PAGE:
SEO Content Strategy
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I've talked about how and why you should do a content audit before and got plenty of feedback on that post. So today I'm going to take it a step further and show you how to create a content strategy that actually moves the needle!
What is a content strategy?
A content strategy is simply a high level plan, telling you what are the business goals we are trying to achieve and which pages you need to update/create (or remove) and to achieve those goals.
SEO content strategy by business goal
The first step you need to identify the business goals you are supposed to deliver. When you start working with a new client for the first time, they usually have one or more of the following business goals:
- Increase Traffic: all websites want to increase traffic, but an increase in traffic isn't necessarily valuable to the business in terms of revenue. So traffic for the sake of traffic isn't useful unless it actually matters to the business. A publisher/blog type of websites for example that make revenue from affiliate links and ads may need plenty of traffic and it makes sense to their business model. An increase in traffic goal can be something like "30% increase in traffic YOY". This is the case where you need to focus on high search volume keywords (top and middle of funnel content).
- Increase in Revenue: always talk money with your clients. One of the B2B businesses I worked with last year had very niche audience and therefore search volume for their money (bottom of funnel) keywords was very low. But a conversion on their website means 50K on average so while their conversion keywords would bring in very low traffic, ranking for them meant an increase in revenue. If you're money keywords have high search volume, it's good news, but if not, that's totally normal as well in B2B, as long its accompanied by a reasonably priced product or service. (low search volume for money keywords + low product price or average order value is not a good combo, I'd avoid that). If your main goal/focus is increase in revenue then go after bottom of funnel keywords. This is where you'll get the most impact.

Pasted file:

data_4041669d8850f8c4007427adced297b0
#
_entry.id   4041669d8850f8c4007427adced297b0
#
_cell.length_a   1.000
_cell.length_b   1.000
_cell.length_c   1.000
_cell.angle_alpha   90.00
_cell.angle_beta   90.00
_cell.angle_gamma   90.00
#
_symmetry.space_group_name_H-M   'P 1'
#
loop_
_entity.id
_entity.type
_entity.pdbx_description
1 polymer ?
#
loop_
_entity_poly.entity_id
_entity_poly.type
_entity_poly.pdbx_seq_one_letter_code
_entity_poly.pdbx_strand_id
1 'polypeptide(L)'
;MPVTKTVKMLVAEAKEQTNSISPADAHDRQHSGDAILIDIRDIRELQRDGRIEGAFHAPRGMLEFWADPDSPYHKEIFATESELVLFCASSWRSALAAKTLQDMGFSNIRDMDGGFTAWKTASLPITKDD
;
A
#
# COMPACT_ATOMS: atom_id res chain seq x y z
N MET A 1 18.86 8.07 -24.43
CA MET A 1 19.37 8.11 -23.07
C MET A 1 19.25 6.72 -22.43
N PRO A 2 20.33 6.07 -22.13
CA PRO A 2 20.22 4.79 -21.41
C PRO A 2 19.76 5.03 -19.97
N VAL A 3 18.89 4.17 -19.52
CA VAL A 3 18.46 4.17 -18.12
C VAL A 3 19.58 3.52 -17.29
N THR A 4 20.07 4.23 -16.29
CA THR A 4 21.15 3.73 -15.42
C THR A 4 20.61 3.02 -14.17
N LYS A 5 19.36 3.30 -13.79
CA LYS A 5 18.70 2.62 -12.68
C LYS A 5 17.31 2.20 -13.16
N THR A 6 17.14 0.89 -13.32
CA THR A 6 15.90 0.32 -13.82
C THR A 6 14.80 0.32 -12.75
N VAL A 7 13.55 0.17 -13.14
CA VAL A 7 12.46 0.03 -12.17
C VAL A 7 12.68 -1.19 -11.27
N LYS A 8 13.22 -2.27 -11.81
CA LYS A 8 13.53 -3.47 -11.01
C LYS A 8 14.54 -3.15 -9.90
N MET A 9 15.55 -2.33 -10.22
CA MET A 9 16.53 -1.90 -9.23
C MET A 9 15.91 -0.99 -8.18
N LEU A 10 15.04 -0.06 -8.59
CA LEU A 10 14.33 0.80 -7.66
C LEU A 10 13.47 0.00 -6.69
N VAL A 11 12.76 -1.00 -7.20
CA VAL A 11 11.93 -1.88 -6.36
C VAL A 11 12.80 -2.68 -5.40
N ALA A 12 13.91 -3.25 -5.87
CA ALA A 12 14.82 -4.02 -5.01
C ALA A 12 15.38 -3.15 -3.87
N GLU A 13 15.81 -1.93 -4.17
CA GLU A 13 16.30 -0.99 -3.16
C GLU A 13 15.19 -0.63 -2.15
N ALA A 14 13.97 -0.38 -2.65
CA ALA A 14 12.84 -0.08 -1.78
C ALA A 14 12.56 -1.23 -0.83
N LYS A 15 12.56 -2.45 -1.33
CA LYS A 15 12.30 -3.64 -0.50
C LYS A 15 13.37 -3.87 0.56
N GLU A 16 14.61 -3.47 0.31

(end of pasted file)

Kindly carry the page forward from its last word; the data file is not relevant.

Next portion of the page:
- Increase in Rankings: I've seen this before, and even recently an ecommerce client wanted to rank on page 1 for a specific type of keywords. I took on this client because they are an SEO company themselves so they understand how SEO works, but I'd be careful with taking on clients that have "rankings" as their main business goal. Anyways, if that's the business goal, your best bet is to build topic clusters and topical authority around the main keywords they want to rank for. This means:
- Covering topics in-depth around the website's main entity/topic/keyword. If the website's main topic is "wedding dresses", then you need to cover as much topics related to this. You may want to use tools like alsoasked.com and in your topic research as well as keywordinsights.ai for clustering keywords.
- Build strong internal linking.
- Brand awareness: If the business goal at the moment (or one of the business goal is to increase organic brand awareness), the bes thing you can do is to target high volume top of funnel keywords. Another 2 things I see often missed are:
- Search for the brand name on Google and see if there are People Also Asked questions about the brand, that are answered by another website. This is a great opportunity to answer those questions on your own website and hopefully appear for them in People Also Asked, increasing brand visibility on Google. Here's an example of a brand "prime prometics" where questions about their own brand are answered on other websites:
2. Another thing is that, I highly recommend you do as much research to brand name related queries. For example, one time I found searches for "[Brand Name] reviews" keyword, and the brand website was no where to be found in the results for this keyword. You may want to capture this opportunity by creating a testimonials/reviews page on the website.
So, as I mentioned earlier, you may have more than 1 business goal. Your content strategy can look something like this:
Your next steps is (with the data and insights you have from the content audit that you already did) to translate this to a content plan. This can look something like this:
- You need to take into account the content resources you have to decide how much content will be created/updated every month (or week, etc..)
- In the content plan, content type is from the topical map you created from the content audit.
And that's it for this newsletter! Let me know your thoughts.
Thanks for reading!
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